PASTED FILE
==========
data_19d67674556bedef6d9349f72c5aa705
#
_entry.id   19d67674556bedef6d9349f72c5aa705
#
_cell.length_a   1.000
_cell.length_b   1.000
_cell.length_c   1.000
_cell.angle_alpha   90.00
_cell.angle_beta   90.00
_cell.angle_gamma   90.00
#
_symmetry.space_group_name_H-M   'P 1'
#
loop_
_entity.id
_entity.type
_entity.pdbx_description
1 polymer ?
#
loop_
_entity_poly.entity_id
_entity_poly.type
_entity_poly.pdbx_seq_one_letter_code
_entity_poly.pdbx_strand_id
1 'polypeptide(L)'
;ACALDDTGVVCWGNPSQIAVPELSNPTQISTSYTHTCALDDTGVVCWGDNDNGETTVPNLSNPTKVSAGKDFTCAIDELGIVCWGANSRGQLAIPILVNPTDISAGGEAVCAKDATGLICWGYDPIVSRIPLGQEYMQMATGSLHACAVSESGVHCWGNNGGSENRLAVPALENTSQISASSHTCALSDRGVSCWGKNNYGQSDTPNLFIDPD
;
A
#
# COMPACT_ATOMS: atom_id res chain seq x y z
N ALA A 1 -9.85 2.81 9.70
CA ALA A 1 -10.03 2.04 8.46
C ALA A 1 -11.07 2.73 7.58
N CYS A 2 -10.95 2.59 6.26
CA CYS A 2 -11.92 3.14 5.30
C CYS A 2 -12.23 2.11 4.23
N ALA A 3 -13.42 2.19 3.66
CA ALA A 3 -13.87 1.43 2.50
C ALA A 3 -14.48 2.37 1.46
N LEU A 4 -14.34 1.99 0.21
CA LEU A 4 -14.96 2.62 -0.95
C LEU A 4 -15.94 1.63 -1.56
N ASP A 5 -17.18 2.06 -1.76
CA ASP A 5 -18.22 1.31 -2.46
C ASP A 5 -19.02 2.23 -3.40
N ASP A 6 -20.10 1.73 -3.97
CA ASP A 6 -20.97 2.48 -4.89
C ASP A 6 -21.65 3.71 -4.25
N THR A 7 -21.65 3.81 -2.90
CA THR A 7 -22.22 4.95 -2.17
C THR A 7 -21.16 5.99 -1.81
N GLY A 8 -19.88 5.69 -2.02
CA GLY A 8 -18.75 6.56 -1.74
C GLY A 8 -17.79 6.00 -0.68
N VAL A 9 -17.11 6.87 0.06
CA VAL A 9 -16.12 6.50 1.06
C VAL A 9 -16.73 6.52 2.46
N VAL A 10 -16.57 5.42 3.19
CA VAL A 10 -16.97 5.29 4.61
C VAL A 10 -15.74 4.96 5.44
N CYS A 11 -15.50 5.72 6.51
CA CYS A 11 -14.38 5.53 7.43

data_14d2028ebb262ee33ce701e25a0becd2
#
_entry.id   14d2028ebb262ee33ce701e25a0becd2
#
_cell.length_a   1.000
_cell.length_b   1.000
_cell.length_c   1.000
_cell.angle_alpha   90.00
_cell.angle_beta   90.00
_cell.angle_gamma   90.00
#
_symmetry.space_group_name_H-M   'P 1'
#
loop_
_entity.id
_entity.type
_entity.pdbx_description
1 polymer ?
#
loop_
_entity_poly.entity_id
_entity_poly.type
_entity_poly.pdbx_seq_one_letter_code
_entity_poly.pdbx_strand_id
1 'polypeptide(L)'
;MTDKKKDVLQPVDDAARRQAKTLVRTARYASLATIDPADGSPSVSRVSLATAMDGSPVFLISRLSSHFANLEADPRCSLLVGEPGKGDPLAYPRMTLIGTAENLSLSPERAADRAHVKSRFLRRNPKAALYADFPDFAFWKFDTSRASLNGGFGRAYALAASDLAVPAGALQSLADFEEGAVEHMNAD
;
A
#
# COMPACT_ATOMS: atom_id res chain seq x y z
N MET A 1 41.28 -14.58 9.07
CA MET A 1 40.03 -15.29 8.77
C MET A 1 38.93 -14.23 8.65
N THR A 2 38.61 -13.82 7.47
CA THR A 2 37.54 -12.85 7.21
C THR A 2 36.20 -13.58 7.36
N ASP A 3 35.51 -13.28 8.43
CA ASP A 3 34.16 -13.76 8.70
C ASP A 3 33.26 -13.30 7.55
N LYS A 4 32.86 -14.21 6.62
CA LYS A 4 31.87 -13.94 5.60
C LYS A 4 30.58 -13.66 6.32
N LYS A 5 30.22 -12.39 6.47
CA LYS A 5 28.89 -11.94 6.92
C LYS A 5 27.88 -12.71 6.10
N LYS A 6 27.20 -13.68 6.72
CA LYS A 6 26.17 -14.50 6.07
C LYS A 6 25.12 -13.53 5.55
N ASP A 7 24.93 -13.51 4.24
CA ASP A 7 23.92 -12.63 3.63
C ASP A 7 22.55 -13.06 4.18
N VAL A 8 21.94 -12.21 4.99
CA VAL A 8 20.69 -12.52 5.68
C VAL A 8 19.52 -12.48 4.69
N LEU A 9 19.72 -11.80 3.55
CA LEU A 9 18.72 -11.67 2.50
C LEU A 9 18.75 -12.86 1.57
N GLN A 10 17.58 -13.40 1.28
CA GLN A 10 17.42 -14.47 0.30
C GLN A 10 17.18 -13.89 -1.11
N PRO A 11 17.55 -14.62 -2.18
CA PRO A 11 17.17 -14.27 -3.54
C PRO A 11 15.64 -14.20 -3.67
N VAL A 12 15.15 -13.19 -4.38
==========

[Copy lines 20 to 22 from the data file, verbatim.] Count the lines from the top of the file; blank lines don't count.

loop_
_entity_poly.entity_id
_entity_poly.type